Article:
Succulent gardens range from large planters filled with selections such as echeveria, to an area of the yard that showcases your favorite succulent varieties. In fact, there are so many different varieties to browse, the possibilities seem endless. Their thick, shiny, water-filled leaves give them an almost unreal appearance, making them popular with design lovers who are drawn to color and form. [photo from Southwest Boulder & Stone]
Not to mention, succulents don’t mind sharing the space with others in planters or the soil, so you can curate a beautiful garden featuring many colors and textures, even if your “garden” is nothing more than a large pot. Keep reading for tips as you plan and plant your very own succulent garden. [unless otherwise indicated, original photos are by Kate Simmons for Naturalistes]
Choosing Your Succulents
Let’s face it: shopping for succulents is fun, fun, fun! It’s easy to rack up a pretty large bill from a cart filled with “little plants”, so choose wisely. While there are no hard-and-fast rules for combining succulents into beautiful arrangements, it’s important to pay attention to a few key factors.
For starters, you will want to note the temperature and level of sun in your garden location. Many succulents do well with a few or more hours of sun per day, but if the temps get very hot, shade will be important (for at least part of the day). Some succulents can get burned from the sun, especially in the heat of summer. In other words, do your research. This can be as simple as speaking with a knowledgeable employee at the nursery when shopping for your succulents.
To create interest in your garden, opt for variety. This means choosing an array of colors, textures and heights. While color and texture will be obvious as you shop, you will want to find out if your succulent choices grow upward, outward (ground cover-style), or over the tops of containers. This will help you plan the design of your garden.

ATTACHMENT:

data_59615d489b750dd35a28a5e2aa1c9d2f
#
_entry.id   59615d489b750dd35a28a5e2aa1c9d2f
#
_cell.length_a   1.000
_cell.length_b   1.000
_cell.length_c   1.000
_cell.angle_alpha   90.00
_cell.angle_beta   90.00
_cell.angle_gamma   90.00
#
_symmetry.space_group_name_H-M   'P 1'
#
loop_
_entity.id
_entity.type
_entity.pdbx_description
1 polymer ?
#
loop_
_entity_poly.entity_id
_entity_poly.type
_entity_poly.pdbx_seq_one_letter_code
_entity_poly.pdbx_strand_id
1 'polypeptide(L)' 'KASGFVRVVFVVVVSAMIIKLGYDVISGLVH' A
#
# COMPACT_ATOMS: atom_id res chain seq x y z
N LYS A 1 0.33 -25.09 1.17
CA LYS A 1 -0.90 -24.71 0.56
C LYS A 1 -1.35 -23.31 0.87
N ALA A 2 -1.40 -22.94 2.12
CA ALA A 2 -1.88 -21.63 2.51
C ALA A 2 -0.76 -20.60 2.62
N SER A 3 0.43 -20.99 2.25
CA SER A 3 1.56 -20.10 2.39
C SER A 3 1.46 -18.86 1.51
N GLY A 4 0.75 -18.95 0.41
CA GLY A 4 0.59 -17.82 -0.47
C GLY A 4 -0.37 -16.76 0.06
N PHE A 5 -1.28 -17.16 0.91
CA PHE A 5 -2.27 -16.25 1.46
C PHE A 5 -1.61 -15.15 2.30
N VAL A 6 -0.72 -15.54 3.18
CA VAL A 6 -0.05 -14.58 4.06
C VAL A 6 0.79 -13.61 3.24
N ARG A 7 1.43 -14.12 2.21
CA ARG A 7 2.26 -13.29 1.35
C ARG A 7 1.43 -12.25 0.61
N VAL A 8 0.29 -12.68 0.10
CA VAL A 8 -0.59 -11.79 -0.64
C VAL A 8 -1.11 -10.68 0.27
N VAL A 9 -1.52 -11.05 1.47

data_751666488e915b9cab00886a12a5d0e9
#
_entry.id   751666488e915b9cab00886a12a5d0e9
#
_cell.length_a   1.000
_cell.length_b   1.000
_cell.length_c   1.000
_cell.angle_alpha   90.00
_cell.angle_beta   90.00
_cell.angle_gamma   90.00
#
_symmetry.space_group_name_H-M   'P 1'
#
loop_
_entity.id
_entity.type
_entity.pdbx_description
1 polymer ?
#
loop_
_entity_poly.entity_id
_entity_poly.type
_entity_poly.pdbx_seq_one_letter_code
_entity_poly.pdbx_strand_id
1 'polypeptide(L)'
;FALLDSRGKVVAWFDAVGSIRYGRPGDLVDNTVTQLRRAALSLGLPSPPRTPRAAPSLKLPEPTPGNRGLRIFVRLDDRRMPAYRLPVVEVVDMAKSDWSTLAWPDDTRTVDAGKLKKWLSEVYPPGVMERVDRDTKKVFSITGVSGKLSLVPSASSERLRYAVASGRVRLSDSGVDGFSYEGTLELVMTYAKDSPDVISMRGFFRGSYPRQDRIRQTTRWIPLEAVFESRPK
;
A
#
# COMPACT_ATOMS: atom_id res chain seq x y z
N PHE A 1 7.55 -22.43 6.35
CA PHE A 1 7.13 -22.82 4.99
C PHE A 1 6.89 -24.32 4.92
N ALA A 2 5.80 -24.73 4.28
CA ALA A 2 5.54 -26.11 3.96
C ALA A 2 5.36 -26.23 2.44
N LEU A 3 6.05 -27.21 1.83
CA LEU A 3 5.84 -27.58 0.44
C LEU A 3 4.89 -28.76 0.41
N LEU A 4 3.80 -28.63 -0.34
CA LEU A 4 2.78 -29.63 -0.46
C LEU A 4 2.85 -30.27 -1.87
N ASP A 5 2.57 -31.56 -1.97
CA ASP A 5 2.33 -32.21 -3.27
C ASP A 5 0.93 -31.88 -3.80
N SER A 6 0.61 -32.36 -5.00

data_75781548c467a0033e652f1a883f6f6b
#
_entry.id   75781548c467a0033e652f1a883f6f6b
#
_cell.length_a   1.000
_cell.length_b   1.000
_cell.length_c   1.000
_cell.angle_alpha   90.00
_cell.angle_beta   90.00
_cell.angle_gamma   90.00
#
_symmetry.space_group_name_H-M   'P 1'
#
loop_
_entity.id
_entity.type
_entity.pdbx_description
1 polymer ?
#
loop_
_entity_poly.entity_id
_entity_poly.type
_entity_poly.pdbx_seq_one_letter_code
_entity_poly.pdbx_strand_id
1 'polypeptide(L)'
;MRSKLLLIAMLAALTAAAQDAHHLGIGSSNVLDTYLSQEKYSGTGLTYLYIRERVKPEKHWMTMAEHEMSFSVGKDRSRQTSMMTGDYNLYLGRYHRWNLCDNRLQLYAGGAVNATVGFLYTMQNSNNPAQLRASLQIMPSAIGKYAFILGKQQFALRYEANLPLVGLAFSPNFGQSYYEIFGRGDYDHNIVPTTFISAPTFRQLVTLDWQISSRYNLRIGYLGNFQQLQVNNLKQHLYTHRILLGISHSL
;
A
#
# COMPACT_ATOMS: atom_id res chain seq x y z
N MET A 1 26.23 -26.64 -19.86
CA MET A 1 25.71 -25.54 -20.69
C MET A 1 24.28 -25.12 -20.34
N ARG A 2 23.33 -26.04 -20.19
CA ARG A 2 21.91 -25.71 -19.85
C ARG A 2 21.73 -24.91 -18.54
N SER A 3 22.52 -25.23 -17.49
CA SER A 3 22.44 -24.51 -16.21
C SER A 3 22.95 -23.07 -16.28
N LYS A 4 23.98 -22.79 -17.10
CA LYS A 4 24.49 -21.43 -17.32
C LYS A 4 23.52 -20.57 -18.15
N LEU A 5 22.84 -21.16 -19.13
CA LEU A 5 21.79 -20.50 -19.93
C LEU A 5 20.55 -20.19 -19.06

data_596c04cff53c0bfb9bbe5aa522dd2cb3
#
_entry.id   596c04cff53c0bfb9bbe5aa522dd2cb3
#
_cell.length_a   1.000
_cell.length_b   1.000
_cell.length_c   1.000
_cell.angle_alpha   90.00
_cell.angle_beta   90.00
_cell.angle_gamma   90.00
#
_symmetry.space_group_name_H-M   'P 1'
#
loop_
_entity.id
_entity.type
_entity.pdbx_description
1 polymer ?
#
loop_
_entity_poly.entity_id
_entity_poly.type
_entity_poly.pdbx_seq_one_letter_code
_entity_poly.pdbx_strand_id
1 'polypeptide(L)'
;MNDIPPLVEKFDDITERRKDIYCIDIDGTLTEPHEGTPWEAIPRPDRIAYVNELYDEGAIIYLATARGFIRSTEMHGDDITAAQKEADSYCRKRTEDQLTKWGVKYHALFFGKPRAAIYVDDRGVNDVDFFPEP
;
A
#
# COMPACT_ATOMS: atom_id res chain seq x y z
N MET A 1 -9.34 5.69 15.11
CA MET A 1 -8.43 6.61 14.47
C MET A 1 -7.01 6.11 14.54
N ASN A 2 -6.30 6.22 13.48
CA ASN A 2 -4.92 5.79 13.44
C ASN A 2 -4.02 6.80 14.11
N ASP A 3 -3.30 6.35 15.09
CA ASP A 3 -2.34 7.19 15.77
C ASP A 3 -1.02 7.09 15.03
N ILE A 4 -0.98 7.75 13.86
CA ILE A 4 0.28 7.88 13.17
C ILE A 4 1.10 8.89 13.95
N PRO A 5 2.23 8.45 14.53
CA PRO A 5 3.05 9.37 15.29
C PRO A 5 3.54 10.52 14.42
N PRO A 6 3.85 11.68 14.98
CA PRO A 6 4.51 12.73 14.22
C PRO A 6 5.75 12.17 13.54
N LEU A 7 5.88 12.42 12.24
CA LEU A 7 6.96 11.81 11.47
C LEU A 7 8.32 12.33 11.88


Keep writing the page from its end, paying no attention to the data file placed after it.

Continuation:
Take a few extra minutes to inspect each plant before you purchase, choosing healthy specimens with good leaf growth.
You may also want to pick up some succulent soil, or talk with a nursery employee about ways to make your own soil by adding materials such as coarse sand and pumice to the mix.
Putting It All Together
Now it’s time to get planting! How satisfying will it be to go from this…
to this… (with a few more cacti at the ready, of course!) [photo from HOMEBNC]
It’s important to remember that good drainage is key, so use porous soil (such as a special soil just for succulents), and make sure that there is good drainage if you plant your succulents in a pot. A drainage hole is extremely helpful in this case.
As you create the design of your garden, one strategy is to start with the main focal point, then fill in the rest of the space with your other succulent selections. As mentioned above, a range of colors, textures and heights makes a succulent garden all the more interesting. In addition to choosing succulents that grow upright, consider succulents that spill over the edge of the container (or cascade over the wall/rocks of your garden). [photo from CRUNCHHOME]
Also consider a “top dressing” such as crushed rock (shown above) for tying everything together. Last but not least don’t over-water your succulent garden. Also pay attention to signs such as shriveled leaves, which can indicate an under-watered plant. How often you water will depend on factors such as the location of your plants and the climate. Do some research, and don’t be afraid of some vigilant trial-and-error watering at first to get it just right. A little bit of time and care will help you get from this…
…to this!… [photo from CRUNCHHOME]